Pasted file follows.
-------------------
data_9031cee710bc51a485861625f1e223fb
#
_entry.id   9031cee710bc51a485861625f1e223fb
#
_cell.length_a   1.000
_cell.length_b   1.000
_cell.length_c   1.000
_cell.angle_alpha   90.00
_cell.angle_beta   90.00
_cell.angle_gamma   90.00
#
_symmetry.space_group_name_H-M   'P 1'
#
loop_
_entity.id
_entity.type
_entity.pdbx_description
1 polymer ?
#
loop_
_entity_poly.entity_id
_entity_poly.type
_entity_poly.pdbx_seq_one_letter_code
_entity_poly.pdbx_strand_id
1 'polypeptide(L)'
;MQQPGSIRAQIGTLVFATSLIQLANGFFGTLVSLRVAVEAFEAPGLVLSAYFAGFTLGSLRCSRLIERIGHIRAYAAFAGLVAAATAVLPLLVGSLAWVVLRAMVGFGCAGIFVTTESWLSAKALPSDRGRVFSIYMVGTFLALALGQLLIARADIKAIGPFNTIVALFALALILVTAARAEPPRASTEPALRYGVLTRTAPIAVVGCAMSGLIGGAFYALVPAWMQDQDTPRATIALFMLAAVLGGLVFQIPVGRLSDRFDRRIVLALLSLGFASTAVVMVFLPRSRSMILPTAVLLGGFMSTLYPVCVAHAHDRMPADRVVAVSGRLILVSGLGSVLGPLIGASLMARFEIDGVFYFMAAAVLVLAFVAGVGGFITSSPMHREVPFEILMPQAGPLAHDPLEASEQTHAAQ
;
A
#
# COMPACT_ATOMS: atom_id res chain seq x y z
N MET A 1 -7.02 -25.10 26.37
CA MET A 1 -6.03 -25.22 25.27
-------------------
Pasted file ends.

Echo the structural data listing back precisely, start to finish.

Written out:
data_9031cee710bc51a485861625f1e223fb
#
_entry.id   9031cee710bc51a485861625f1e223fb
#
_cell.length_a   1.000
_cell.length_b   1.000
_cell.length_c   1.000
_cell.angle_alpha   90.00
_cell.angle_beta   90.00
_cell.angle_gamma   90.00
#
_symmetry.space_group_name_H-M   'P 1'
#
loop_
_entity.id
_entity.type
_entity.pdbx_description
1 polymer ?
#
loop_
_entity_poly.entity_id
_entity_poly.type
_entity_poly.pdbx_seq_one_letter_code
_entity_poly.pdbx_strand_id
1 'polypeptide(L)'
;MQQPGSIRAQIGTLVFATSLIQLANGFFGTLVSLRVAVEAFEAPGLVLSAYFAGFTLGSLRCSRLIERIGHIRAYAAFAGLVAAATAVLPLLVGSLAWVVLRAMVGFGCAGIFVTTESWLSAKALPSDRGRVFSIYMVGTFLALALGQLLIARADIKAIGPFNTIVALFALALILVTAARAEPPRASTEPALRYGVLTRTAPIAVVGCAMSGLIGGAFYALVPAWMQDQDTPRATIALFMLAAVLGGLVFQIPVGRLSDRFDRRIVLALLSLGFASTAVVMVFLPRSRSMILPTAVLLGGFMSTLYPVCVAHAHDRMPADRVVAVSGRLILVSGLGSVLGPLIGASLMARFEIDGVFYFMAAAVLVLAFVAGVGGFITSSPMHREVPFEILMPQAGPLAHDPLEASEQTHAAQ
;
A
#
# COMPACT_ATOMS: atom_id res chain seq x y z
N MET A 1 -7.02 -25.10 26.37
CA MET A 1 -6.03 -25.22 25.27